Financial health is a human right – a right that is out of reach for far too many people, particularly Black Americans. Advancing Black Pathways was born out of courageous conversations for the need to be intentional about driving outcomes. We need to give people the tools and resources to manage their financial lives and get on a road to financial health and resilience. This means meeting people where they are – breaking down retirement and investing in real terms, helping them understand what good credit looks like, and how to achieve and maintain it.

What is your favorite part of your job?

The people – connecting with employees and customers.

When is it an advantage to be a woman in your business?

Having empathy and intuition. As a Black woman, CEO, I know what it’s like to often be the only woman and woman of color in a room. I always look for the ONLY in a room, and give that nod of encouragement because I know what a difference a simple gesture like that can make.

What's a business mistake you've made and what you learned from it?

I've learned that there is no such thing as work-life balance. It’s time we busted that myth. Instead, live your life like a diversified portfolio. Write down everything that matters to you – your family, friends, community, job. Then allocate percentages so it all adds up to 100 percent. What this does is give you permission to recalibrate, make any necessary shifts and operate with intentionality.

Career highlight:

It’s been such an honor leading Chase Consumer Banking. And now I feel grateful for the opportunity to lead a company that’s helping millions retire with enough to live in dignity. I’m excited to help TIAA chart its next 100 years.

A business culture priority for you now is?

Look for the only, get proximate, understand headsets.

What's your advice on how to give and receive feedback?

Look at it as an exciting opportunity to exchange ideas, explore and learn. It’s a spark of light in your journey in life.

Was there ever a time your career was at risk? If yes, how did you overcome it?

I’ve actively pushed myself to take risks and I encourage others to do the same. There will always be highs and lows in a career, but as long as you’re able to learn from every experience, you will continue to deepen confidence in your abilities. And when you do this while anchored in your purpose, that is how you make an impact.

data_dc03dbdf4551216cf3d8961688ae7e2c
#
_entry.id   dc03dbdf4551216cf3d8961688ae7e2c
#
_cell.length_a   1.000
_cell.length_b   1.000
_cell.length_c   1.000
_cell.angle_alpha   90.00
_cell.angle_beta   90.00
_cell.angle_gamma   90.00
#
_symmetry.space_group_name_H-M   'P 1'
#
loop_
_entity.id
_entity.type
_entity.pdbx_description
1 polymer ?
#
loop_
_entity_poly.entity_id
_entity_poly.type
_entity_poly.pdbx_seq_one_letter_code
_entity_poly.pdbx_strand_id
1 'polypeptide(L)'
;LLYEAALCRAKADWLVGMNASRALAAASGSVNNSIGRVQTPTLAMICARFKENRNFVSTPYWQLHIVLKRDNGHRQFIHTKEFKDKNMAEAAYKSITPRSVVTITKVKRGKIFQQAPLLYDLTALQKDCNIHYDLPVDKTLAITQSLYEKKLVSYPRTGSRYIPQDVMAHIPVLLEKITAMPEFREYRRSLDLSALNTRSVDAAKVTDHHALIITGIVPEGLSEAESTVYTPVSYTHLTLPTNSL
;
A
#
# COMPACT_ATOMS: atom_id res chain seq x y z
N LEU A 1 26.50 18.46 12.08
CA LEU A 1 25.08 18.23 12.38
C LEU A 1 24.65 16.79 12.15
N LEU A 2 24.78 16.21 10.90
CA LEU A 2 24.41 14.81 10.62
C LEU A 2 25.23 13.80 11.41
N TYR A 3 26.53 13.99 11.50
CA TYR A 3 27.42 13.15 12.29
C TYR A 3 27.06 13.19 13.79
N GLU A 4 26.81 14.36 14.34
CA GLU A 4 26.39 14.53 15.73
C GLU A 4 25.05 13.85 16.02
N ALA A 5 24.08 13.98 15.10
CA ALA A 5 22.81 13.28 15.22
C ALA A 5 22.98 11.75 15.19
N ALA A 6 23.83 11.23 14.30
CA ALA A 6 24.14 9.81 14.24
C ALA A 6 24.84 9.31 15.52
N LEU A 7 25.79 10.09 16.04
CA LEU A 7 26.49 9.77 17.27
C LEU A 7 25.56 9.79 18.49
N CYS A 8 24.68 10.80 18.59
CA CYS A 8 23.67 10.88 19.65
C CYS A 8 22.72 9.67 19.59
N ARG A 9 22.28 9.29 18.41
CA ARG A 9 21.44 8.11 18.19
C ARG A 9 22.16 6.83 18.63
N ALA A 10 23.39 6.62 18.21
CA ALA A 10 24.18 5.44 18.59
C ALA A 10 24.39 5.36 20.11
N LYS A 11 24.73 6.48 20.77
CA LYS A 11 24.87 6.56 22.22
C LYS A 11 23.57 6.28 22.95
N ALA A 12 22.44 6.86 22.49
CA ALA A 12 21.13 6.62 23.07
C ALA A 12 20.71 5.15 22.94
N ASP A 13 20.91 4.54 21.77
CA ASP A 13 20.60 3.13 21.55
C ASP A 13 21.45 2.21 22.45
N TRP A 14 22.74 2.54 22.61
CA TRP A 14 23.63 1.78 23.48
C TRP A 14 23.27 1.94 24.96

Women on your radar:

There are too many s-heroes to name. To me, it’s important to keep my eyes open and pay attention to those who may not be on my radar. It’s so important to help others find their voice and unleash their potential.

Productivity hack:

Create a morning routine and set your intention for the day, and keep a list of tasks you need to accomplish so you can check through them.

What steps have you taken to usher in a new generation of younger women? My purpose is to inspire people. To inspire them to know that their voice is necessary and required – to know that they must never dim their light. I’m very open about my experience, challenges and accomplishments. It’s important to talk openly about the mental gymnastics we may all have to navigate from time to time – no matter where we are in our journey. My hope is that young people of all backgrounds will be able to see someone who looks like me, someone who has this unbelievable passion, and be inspired to believe in their own abilities and to say, ‘I too, can ascend. I, too, can be a CEO. I, too, can someday be whatever it is that I aspire to.’

Photo Courtesy of Lucy A. Kennedy, Lucy Kennedy Photography, LLC